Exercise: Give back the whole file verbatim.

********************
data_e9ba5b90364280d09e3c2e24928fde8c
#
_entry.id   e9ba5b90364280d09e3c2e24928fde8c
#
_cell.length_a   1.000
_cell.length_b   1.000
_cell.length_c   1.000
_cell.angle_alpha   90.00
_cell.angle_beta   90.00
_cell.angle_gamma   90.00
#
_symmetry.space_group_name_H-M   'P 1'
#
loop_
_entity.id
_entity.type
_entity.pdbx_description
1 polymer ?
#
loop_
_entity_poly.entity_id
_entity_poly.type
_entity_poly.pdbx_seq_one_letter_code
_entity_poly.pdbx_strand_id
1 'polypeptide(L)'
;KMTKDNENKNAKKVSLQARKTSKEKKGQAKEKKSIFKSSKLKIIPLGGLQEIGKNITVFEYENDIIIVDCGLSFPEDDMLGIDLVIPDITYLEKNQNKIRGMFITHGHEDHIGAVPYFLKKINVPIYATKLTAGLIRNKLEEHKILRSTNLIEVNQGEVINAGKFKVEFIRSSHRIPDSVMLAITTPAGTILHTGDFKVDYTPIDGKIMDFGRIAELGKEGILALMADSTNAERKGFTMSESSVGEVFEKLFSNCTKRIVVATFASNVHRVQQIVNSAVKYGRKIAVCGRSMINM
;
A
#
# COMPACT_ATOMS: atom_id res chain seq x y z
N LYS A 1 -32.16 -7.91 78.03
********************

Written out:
data_e9ba5b90364280d09e3c2e24928fde8c
#
_entry.id   e9ba5b90364280d09e3c2e24928fde8c
#
_cell.length_a   1.000
_cell.length_b   1.000
_cell.length_c   1.000
_cell.angle_alpha   90.00
_cell.angle_beta   90.00
_cell.angle_gamma   90.00
#
_symmetry.space_group_name_H-M   'P 1'
#
loop_
_entity.id
_entity.type
_entity.pdbx_description
1 polymer ?
#
loop_
_entity_poly.entity_id
_entity_poly.type
_entity_poly.pdbx_seq_one_letter_code
_entity_poly.pdbx_strand_id
1 'polypeptide(L)'
;KMTKDNENKNAKKVSLQARKTSKEKKGQAKEKKSIFKSSKLKIIPLGGLQEIGKNITVFEYENDIIIVDCGLSFPEDDMLGIDLVIPDITYLEKNQNKIRGMFITHGHEDHIGAVPYFLKKINVPIYATKLTAGLIRNKLEEHKILRSTNLIEVNQGEVINAGKFKVEFIRSSHRIPDSVMLAITTPAGTILHTGDFKVDYTPIDGKIMDFGRIAELGKEGILALMADSTNAERKGFTMSESSVGEVFEKLFSNCTKRIVVATFASNVHRVQQIVNSAVKYGRKIAVCGRSMINM
;
A
#
# COMPACT_ATOMS: atom_id res chain seq x y z
N LYS A 1 -32.16 -7.91 78.03